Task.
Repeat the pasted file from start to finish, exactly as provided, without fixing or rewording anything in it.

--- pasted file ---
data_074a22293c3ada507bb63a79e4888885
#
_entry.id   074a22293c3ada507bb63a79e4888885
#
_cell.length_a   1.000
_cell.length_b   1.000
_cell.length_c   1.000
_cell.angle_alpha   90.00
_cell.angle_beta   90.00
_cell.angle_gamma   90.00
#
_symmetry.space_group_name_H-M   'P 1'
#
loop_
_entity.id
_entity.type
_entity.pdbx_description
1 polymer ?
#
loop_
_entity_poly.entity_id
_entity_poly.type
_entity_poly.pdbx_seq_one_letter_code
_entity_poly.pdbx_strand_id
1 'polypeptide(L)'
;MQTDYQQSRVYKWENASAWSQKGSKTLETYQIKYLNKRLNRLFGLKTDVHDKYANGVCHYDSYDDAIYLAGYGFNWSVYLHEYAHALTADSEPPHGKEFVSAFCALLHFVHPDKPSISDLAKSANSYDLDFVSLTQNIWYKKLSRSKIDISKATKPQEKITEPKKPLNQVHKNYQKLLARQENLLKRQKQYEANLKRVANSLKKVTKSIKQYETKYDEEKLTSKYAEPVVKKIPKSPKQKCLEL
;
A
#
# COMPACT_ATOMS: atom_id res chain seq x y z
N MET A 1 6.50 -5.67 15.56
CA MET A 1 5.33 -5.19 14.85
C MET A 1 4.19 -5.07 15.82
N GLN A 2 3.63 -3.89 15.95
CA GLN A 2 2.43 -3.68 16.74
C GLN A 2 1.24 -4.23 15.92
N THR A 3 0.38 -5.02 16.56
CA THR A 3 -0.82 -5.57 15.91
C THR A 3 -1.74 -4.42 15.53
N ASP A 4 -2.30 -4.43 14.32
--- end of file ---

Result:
data_074a22293c3ada507bb63a79e4888885
#
_entry.id   074a22293c3ada507bb63a79e4888885
#
_cell.length_a   1.000
_cell.length_b   1.000
_cell.length_c   1.000
_cell.angle_alpha   90.00
_cell.angle_beta   90.00
_cell.angle_gamma   90.00
#
_symmetry.space_group_name_H-M   'P 1'
#
loop_
_entity.id
_entity.type
_entity.pdbx_description
1 polymer ?
#
loop_
_entity_poly.entity_id
_entity_poly.type
_entity_poly.pdbx_seq_one_letter_code
_entity_poly.pdbx_strand_id
1 'polypeptide(L)'
;MQTDYQQSRVYKWENASAWSQKGSKTLETYQIKYLNKRLNRLFGLKTDVHDKYANGVCHYDSYDDAIYLAGYGFNWSVYLHEYAHALTADSEPPHGKEFVSAFCALLHFVHPDKPSISDLAKSANSYDLDFVSLTQNIWYKKLSRSKIDISKATKPQEKITEPKKPLNQVHKNYQKLLARQENLLKRQKQYEANLKRVANSLKKVTKSIKQYETKYDEEKLTSKYAEPVVKKIPKSPKQKCLEL
;
A
#
# COMPACT_ATOMS: atom_id res chain seq x y z
N MET A 1 6.50 -5.67 15.56
CA MET A 1 5.33 -5.19 14.85
C MET A 1 4.19 -5.07 15.82
N GLN A 2 3.63 -3.89 15.95
CA GLN A 2 2.43 -3.68 16.74
C GLN A 2 1.24 -4.23 15.92
N THR A 3 0.38 -5.02 16.56
CA THR A 3 -0.82 -5.57 15.91
C THR A 3 -1.74 -4.42 15.53
N ASP A 4 -2.30 -4.43 14.32